A substantial benefit of citizen science, Jabbour notes, is its direct connection to the United Nations Sustainable Development Goals related to the environment and climate change. Rather than relying on governments to provide crucial data towards the understanding of climate change and then working on mitigation efforts, citizens are effectively becoming a shortcut to uncover accurate, relevant and up-to-the-minute data that can be acted upon by multinational organizations such as refugee organizations and environmental groups.
In a world where cities, coastlines and high mountains are increasingly susceptible to climate change, Shanna McClain is Program Lead for Risk Reduction and Resilience at the United States National Aeronautics and Space Administration (NASA). She supports the Global Environment Outlook process through climate mitigation efforts that address specific Sustainable Development Goals. “We need to make sure science has an end user or stakeholder in mind,” she says. As one of the world’s most respected and trusted repositories of data, NASA is in a unique position to help those most vulnerable to climate change.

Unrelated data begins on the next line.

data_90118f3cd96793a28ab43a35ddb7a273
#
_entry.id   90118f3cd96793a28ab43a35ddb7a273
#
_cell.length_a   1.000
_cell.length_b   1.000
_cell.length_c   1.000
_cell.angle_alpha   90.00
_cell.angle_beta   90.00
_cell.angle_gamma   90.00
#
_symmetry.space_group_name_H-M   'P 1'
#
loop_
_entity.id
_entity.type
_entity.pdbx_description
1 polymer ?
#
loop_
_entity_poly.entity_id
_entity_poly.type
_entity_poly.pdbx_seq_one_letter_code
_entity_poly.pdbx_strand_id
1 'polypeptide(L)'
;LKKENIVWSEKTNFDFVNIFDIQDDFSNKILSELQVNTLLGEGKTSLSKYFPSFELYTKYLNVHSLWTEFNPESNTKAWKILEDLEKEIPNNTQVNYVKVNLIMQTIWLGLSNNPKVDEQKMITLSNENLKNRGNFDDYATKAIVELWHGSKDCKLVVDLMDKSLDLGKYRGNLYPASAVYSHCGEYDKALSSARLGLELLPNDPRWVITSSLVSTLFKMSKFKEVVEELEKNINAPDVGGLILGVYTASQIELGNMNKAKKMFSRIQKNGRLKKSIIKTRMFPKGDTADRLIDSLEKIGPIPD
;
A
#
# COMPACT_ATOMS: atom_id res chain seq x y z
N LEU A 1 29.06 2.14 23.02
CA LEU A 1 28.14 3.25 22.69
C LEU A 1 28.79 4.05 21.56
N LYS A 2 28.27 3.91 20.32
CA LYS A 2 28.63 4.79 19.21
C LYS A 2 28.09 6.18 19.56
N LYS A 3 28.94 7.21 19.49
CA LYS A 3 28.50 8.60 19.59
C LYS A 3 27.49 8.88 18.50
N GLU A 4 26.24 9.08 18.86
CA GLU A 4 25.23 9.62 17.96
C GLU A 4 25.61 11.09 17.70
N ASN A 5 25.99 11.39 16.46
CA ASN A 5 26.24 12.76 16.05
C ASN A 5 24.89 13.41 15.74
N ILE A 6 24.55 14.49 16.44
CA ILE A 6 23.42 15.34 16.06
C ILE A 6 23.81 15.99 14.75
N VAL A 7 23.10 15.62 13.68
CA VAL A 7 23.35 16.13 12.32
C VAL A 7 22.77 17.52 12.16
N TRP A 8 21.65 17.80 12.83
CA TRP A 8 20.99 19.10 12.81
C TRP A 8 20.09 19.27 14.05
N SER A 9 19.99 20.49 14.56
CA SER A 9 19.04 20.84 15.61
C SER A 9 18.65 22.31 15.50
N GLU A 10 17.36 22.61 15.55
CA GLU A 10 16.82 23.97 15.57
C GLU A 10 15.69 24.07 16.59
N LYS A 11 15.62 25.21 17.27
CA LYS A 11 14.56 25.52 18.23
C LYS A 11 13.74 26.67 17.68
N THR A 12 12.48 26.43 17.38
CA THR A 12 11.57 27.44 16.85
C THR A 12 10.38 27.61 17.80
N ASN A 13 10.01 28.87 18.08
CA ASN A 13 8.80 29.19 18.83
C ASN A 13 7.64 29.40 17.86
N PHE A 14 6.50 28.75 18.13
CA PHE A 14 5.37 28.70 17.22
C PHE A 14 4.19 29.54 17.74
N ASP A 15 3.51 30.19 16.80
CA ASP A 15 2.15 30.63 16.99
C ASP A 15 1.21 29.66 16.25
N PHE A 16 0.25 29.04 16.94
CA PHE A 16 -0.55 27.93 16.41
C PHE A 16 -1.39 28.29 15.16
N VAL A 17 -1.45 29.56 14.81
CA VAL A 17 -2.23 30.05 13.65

NASA uses innovative methods to integrate science from a variety of sources which is used not only as a method for integrating community-level information, but also as a method to verify satellite data on the ground (groundtruthing).